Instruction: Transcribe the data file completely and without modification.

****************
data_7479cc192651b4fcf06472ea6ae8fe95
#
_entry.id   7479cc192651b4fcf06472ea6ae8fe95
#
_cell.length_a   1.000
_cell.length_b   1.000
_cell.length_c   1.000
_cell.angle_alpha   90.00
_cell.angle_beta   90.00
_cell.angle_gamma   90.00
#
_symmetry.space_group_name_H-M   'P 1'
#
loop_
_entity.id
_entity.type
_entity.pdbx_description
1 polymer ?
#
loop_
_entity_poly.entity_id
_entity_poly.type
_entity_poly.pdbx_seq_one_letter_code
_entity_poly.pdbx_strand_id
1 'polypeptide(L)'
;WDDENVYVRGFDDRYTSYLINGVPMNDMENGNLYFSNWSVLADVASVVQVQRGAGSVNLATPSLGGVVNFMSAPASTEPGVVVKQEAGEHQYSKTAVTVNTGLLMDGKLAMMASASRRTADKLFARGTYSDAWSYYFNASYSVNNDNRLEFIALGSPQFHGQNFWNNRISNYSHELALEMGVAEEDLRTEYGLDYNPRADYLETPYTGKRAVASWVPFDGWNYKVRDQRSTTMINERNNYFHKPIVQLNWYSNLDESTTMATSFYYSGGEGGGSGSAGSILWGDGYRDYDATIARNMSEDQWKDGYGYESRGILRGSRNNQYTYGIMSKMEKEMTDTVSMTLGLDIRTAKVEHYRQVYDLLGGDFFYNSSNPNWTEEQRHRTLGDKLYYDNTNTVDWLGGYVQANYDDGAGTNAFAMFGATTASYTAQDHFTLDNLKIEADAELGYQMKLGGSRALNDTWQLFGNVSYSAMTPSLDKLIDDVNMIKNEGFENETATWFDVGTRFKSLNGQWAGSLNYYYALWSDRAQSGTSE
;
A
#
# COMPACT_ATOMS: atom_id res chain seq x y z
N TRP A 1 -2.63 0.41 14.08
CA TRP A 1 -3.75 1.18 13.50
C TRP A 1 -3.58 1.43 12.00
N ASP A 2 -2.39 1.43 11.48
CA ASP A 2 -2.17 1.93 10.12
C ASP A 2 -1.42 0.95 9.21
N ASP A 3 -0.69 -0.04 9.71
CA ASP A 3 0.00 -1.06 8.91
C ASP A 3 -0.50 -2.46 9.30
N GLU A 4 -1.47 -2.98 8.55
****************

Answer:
data_7479cc192651b4fcf06472ea6ae8fe95
#
_entry.id   7479cc192651b4fcf06472ea6ae8fe95
#
_cell.length_a   1.000
_cell.length_b   1.000
_cell.length_c   1.000
_cell.angle_alpha   90.00
_cell.angle_beta   90.00
_cell.angle_gamma   90.00
#
_symmetry.space_group_name_H-M   'P 1'
#
loop_
_entity.id
_entity.type
_entity.pdbx_description
1 polymer ?
#
loop_
_entity_poly.entity_id
_entity_poly.type
_entity_poly.pdbx_seq_one_letter_code
_entity_poly.pdbx_strand_id
1 'polypeptide(L)'
;WDDENVYVRGFDDRYTSYLINGVPMNDMENGNLYFSNWSVLADVASVVQVQRGAGSVNLATPSLGGVVNFMSAPASTEPGVVVKQEAGEHQYSKTAVTVNTGLLMDGKLAMMASASRRTADKLFARGTYSDAWSYYFNASYSVNNDNRLEFIALGSPQFHGQNFWNNRISNYSHELALEMGVAEEDLRTEYGLDYNPRADYLETPYTGKRAVASWVPFDGWNYKVRDQRSTTMINERNNYFHKPIVQLNWYSNLDESTTMATSFYYSGGEGGGSGSAGSILWGDGYRDYDATIARNMSEDQWKDGYGYESRGILRGSRNNQYTYGIMSKMEKEMTDTVSMTLGLDIRTAKVEHYRQVYDLLGGDFFYNSSNPNWTEEQRHRTLGDKLYYDNTNTVDWLGGYVQANYDDGAGTNAFAMFGATTASYTAQDHFTLDNLKIEADAELGYQMKLGGSRALNDTWQLFGNVSYSAMTPSLDKLIDDVNMIKNEGFENETATWFDVGTRFKSLNGQWAGSLNYYYALWSDRAQSGTSE
;
A
#
# COMPACT_ATOMS: atom_id res chain seq x y z
N TRP A 1 -2.63 0.41 14.08
CA TRP A 1 -3.75 1.18 13.50
C TRP A 1 -3.58 1.43 12.00
N ASP A 2 -2.39 1.43 11.48
CA ASP A 2 -2.17 1.93 10.12
C ASP A 2 -1.42 0.95 9.21
N ASP A 3 -0.69 -0.04 9.71
CA ASP A 3 0.00 -1.06 8.91
C ASP A 3 -0.50 -2.46 9.30
N GLU A 4 -1.47 -2.98 8.55